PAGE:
About eleven years have passed since the Israeli raid on the “Mavi Marmara” fleet in the Mediterranean, which consisted of three ships carrying human rights activists (1) from different countries, aiming to deliver supplies to the Palestinians, and to achieve a symbolic victory by reaching the largest open prison In the world, the “Gaza Strip”, but the ships were surrounded by the Israeli occupation army in international waters, before it attacked them. Meanwhile, nine human rights activists were killed, and others were seriously injured, one of whom lost his life after a short period.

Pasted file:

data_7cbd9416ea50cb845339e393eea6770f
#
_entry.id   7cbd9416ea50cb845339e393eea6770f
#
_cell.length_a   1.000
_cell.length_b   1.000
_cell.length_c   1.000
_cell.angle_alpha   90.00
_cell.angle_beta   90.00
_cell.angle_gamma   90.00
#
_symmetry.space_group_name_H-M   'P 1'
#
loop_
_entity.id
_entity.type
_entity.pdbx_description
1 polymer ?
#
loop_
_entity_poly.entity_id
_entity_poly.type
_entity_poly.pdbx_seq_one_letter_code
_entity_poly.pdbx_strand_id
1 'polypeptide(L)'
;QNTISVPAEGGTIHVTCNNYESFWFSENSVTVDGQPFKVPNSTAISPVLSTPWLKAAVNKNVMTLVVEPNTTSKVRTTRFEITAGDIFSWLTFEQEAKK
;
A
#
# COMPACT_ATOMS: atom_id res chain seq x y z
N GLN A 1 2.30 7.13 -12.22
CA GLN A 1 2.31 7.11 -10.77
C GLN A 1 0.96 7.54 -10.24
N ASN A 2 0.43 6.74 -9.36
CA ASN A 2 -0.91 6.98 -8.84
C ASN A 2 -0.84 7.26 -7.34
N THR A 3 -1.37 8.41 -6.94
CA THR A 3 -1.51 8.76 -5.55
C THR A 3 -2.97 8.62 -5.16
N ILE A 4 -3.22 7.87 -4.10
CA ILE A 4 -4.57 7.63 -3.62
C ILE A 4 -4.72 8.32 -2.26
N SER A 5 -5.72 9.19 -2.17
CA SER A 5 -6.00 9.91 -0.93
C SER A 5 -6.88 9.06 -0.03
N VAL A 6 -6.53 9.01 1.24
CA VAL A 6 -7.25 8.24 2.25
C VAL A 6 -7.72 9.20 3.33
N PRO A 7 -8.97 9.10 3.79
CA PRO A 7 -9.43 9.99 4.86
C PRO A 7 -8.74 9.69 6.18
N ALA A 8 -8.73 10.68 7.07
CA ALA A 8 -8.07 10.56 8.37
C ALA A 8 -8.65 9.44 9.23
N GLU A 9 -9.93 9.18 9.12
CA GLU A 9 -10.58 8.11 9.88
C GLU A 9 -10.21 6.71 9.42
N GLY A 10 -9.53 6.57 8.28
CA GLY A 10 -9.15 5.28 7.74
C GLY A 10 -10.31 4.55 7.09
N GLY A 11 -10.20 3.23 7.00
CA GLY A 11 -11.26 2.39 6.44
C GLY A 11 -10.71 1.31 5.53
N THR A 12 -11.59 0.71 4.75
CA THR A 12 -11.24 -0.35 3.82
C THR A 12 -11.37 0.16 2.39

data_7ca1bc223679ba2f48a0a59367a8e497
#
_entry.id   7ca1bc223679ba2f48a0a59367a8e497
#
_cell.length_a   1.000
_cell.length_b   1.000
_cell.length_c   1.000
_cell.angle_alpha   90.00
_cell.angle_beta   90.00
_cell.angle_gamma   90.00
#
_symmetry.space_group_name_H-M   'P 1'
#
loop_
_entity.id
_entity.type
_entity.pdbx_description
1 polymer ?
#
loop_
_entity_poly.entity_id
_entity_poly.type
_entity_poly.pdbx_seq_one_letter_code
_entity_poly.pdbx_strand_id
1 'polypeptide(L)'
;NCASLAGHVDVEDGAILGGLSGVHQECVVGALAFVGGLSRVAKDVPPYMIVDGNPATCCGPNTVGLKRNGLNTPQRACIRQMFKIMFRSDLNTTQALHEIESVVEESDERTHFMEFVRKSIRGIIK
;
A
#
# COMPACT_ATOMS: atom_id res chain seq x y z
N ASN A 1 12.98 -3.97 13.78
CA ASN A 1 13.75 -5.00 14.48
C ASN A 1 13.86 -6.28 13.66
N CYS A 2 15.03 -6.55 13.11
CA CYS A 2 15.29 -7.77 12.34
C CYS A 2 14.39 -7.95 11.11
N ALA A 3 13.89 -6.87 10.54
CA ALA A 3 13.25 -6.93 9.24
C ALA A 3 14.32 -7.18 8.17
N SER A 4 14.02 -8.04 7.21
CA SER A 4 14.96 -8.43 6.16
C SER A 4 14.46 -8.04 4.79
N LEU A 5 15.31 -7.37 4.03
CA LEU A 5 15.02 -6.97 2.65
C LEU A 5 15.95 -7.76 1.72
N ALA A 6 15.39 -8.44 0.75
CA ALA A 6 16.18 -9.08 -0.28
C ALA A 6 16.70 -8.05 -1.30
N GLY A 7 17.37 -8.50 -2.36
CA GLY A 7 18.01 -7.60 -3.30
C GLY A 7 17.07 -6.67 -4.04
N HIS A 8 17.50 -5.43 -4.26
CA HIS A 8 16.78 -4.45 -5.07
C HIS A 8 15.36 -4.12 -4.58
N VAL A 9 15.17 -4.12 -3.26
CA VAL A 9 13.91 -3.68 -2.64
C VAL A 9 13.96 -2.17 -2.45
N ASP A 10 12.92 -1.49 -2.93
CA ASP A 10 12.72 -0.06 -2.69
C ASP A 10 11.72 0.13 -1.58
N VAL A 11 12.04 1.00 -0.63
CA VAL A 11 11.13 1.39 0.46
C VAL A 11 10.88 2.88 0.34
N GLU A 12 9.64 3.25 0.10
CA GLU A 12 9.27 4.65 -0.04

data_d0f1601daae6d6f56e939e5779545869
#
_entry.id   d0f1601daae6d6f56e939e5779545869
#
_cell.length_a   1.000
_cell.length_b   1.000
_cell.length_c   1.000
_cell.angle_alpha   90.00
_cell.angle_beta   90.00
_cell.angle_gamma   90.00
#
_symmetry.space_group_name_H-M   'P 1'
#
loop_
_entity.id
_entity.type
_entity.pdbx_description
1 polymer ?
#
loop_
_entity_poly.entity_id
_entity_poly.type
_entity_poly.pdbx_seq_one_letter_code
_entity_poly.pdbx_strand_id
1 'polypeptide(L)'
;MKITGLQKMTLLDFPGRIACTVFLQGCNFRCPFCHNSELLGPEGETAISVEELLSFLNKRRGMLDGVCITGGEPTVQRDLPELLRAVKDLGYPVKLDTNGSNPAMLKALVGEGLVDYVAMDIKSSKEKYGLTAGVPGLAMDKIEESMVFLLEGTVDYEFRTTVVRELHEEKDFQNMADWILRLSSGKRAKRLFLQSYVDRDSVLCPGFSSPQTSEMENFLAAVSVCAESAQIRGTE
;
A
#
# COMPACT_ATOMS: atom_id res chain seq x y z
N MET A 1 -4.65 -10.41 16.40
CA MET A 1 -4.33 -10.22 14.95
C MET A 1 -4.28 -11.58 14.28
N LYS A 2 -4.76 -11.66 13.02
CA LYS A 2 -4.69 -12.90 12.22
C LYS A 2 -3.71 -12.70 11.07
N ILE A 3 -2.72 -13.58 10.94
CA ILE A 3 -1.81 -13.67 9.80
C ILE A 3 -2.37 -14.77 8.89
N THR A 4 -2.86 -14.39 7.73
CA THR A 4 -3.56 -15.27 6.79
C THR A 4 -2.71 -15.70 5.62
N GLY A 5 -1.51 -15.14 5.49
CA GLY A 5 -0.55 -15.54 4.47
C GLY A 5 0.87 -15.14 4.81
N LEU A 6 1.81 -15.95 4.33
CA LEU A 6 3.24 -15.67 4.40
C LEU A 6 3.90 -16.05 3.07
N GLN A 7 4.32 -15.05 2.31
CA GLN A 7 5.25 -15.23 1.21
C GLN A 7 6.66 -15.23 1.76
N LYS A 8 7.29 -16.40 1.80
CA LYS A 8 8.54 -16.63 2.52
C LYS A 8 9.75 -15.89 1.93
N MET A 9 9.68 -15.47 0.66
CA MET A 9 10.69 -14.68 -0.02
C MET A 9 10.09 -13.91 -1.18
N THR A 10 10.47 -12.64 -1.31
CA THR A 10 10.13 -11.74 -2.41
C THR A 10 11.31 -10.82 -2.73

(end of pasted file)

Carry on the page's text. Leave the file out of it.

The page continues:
What was striking about this incident was Israel’s anger at the international criticism, which was originally very slight given the scale of violence it committed against peaceful activists, while the Israelis were portraying the bloody military attack against these civilians as a “legitimate act of self-defense”, Indeed, some Israeli newspapers – such as Yedioth Ahronoth – described the incident as “an ambush by the Israeli commando forces”, and it was said that these jihadist activists came to fight and be killed (2). But did you know that what happened was not unique or unprecedented? In fact, Israel is a very adept country at playing the victim, and it does so every time, to divert attention from its crimes.